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M. Niemeier, J. D. Crawford, D. B. Tweed; A probabilistic model of transsaccadic integration. Journal of Vision 2001;1(3):233. doi: 10.1167/1.3.233.
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© ARVO (1962-2015); The Authors (2016-present)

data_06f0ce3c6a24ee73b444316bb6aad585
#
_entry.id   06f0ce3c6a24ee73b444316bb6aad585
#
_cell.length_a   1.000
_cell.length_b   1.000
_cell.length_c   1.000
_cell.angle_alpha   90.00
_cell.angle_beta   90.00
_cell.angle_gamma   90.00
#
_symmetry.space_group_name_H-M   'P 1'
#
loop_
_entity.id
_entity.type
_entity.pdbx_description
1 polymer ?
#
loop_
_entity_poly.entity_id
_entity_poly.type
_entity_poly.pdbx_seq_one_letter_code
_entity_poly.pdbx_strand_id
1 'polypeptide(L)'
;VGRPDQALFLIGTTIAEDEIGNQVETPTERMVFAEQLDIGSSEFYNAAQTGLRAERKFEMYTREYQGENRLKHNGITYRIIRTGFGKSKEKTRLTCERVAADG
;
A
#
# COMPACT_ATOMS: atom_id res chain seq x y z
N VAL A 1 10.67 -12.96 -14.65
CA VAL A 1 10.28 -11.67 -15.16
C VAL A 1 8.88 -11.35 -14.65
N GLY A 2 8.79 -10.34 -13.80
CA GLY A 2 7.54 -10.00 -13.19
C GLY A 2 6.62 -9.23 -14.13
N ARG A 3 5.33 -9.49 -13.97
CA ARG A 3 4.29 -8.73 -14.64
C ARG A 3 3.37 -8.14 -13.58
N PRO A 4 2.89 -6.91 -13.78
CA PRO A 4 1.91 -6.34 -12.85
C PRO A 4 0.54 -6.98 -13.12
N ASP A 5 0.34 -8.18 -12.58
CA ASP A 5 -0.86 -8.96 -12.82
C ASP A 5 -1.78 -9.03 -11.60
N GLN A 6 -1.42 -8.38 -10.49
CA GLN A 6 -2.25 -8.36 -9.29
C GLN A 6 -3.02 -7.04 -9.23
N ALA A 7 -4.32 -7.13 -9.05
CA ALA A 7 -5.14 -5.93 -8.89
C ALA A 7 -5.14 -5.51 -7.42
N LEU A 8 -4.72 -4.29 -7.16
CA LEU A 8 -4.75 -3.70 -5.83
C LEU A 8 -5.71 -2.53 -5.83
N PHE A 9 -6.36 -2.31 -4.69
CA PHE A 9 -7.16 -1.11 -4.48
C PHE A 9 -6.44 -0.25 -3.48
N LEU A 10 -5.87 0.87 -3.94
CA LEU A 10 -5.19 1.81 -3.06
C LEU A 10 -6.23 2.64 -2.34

We move our eyes to view different parts of our surroundings. But how do we integrate these views from one fixation to the next? Several studies have shown that we are, in some ways, surprisingly bad at piecing together a picture of the world; for example we are blind even to considerable changes in the visual display when these changes occur during saccades. Other studies, though, reveal that quite precise visual spatial information survives the eye movement. To explain this performance, we note that there are two methods the brain could use to combine views from different fixations. One method, called updating by oculomotor physiologists, uses motor or proprioceptive information about eye motion to account for the resulting shifts of the retinal image. The other method, called mosaicking by computer scientists who use it for example in radio telescopy, relies on visual information alone, using common features in separate snapshots to glue the snapshots together in a unified picture. Both updating and mosaicking are error-prone in different ways. Our model of transsaccadic integration uses both methods, combining them in a way that optimizes the expected alignment of successive images. This optimal combination, which depends on the statistical properties of the visual, proprioceptive and motor signals and of the outside world, explains some of the strengths and flaws in human transsaccadic integration.
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